From Roxanne to Roxxxy: Our Posthuman Future is Closer than you Think

In his slow-burning 2002 classic Our Posthuman Future: Consequences of the Biotechnology Revolution, the fabled Francis Fukuyama qualified his much-derided (but rarely closely read) ‘End of History’ thesis in one important respect: as long as ‘science’ (as conventionally understood) continued to advance, the ultimate endpoint of liberal democratic capitalism was not as fixed as he had first thought. In an age of cheap, advanced biotechnology, there appears to be little in theory to stop some humans conferring on both themselves and their offspring enormous genetic and other advantages – a few billion extra brain cells here, Herculean muscle strength there – with potentially alarming consequences for, amongst other things, political order.

However, with the advent of Roxxxy, the human species may well be taking giant strides into posthumanity far before the plumpest fruits of the biotechnological era ripen. A sex robot manufactured by New Jersey corporation TrueCompanion and priced at under US$10,000.00 (not including additional subscription fees), Roxxxy – a 170cm, 54kg doll whose name ironically echoes the classic Police ballad Roxanne – is said to have been based on a fine arts undergraduate, though many of her features – including hair colour, eye colour and skin colour – may be customised according to individual preference. Roxxxy’s personality and vocabulary can be augmented via Internet updates; she can even talk about football if so desired.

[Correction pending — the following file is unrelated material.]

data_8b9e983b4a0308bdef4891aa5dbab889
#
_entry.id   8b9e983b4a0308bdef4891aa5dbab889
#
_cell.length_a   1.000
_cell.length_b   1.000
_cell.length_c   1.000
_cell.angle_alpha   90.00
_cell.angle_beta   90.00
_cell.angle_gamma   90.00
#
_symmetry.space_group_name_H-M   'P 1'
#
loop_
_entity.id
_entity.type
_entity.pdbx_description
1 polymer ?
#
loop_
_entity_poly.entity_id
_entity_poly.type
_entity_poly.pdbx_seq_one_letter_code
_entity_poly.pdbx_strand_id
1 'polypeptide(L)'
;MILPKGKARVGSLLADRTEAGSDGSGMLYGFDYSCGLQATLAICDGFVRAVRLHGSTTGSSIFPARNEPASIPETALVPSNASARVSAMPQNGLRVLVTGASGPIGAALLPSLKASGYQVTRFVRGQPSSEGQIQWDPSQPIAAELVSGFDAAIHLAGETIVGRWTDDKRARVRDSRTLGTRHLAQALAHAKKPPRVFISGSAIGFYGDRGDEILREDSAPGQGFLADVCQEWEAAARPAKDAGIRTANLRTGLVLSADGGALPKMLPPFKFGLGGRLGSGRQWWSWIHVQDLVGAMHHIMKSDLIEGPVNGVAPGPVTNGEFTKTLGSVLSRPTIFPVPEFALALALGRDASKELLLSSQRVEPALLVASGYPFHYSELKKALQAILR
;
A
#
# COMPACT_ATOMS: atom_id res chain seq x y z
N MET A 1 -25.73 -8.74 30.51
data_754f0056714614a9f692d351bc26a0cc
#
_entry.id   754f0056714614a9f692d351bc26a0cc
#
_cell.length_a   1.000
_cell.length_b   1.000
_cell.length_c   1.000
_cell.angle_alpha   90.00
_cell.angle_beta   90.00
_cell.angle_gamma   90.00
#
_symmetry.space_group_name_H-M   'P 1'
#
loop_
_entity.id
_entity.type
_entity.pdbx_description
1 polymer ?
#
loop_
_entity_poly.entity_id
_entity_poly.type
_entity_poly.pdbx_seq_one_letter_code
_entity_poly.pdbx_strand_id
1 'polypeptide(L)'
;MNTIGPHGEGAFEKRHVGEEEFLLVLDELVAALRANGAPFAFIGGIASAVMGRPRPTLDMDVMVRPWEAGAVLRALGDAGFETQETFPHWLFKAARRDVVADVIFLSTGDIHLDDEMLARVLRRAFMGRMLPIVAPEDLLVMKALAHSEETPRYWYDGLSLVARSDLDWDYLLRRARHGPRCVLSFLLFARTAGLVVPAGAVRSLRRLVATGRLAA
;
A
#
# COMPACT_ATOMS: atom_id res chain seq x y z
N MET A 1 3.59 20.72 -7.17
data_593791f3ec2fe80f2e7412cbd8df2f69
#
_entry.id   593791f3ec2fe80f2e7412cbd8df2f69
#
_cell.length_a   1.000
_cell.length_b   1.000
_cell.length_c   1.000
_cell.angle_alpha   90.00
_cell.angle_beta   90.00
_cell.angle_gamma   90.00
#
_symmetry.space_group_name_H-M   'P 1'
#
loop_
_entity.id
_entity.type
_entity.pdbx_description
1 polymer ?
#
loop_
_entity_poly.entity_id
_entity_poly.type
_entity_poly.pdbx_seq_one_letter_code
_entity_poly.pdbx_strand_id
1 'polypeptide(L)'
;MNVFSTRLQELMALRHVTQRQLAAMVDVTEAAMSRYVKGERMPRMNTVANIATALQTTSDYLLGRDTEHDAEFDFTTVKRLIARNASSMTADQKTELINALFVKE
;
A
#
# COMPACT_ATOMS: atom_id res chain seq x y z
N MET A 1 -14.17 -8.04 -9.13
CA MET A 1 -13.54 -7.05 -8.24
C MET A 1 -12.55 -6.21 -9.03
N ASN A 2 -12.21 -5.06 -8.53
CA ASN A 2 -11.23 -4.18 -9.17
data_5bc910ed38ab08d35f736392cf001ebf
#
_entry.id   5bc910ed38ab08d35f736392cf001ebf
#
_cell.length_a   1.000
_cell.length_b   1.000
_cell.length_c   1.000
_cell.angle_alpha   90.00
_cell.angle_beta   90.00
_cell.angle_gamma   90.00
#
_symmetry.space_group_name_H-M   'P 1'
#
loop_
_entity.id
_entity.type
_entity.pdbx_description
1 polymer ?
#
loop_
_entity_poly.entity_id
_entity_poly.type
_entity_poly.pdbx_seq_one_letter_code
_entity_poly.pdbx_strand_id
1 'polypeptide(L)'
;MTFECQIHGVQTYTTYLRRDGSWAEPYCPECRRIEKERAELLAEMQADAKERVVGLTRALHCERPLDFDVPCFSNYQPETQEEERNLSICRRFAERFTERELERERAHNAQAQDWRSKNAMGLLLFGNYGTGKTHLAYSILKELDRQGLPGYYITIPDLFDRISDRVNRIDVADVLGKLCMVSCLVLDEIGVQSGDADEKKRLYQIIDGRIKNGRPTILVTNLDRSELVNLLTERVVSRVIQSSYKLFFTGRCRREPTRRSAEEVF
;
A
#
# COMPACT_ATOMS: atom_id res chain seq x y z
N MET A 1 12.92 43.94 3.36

In some ways, the Eastern Seaboard e-Barbarella is still fairly primitive – she does not yet have the ability to move her limbs independently – but Roxxxy points to a trend which is clear: in the not-too-distant future, at least some human beings – particularly men – will have the option of conversing and copulating with ever-more realistic facsimiles.

This trend prompts Mediolana’s chief blogger to recall a conversation that he was privy to a few years ago: a well-off businessman was boasting about the virtues of his new wife. A recent immigrant from the former Eastern Bloc, there was nothing this young lady could not do: she prepared meals like a Michelin-starred chef, evoked the Kama Sutra in the bedroom and was competence itself at every task that she engaged in. There was just one small problem: she was being referred to in the same way that one talks about a marvellous new electrical appliance.


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Filed under Culture, Spirituality, Technology

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